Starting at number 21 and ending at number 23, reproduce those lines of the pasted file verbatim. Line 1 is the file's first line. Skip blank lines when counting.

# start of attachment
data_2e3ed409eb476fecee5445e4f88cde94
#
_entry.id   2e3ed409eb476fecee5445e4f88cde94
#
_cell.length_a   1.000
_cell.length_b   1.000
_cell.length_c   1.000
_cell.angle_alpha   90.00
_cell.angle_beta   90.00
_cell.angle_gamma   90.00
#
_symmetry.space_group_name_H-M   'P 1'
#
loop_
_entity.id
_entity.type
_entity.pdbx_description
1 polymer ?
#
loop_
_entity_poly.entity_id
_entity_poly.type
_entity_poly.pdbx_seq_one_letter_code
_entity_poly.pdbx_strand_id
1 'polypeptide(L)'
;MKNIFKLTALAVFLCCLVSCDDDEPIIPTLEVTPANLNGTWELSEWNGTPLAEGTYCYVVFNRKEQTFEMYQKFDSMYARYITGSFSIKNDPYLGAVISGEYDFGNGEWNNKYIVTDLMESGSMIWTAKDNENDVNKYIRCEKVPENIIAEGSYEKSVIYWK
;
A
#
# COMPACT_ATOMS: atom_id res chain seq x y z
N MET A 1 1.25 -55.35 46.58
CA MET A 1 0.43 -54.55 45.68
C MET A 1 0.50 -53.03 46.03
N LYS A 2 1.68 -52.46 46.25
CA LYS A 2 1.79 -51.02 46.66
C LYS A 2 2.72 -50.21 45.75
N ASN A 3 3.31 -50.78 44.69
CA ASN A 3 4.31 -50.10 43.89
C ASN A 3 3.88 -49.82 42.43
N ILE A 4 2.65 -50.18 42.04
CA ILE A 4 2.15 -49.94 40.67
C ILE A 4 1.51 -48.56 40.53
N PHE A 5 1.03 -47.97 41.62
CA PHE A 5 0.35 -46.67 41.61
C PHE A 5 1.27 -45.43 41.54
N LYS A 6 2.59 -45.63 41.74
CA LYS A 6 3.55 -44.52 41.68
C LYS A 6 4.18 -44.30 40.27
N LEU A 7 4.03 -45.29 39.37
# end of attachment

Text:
_entity_poly.entity_id
_entity_poly.type
_entity_poly.pdbx_seq_one_letter_code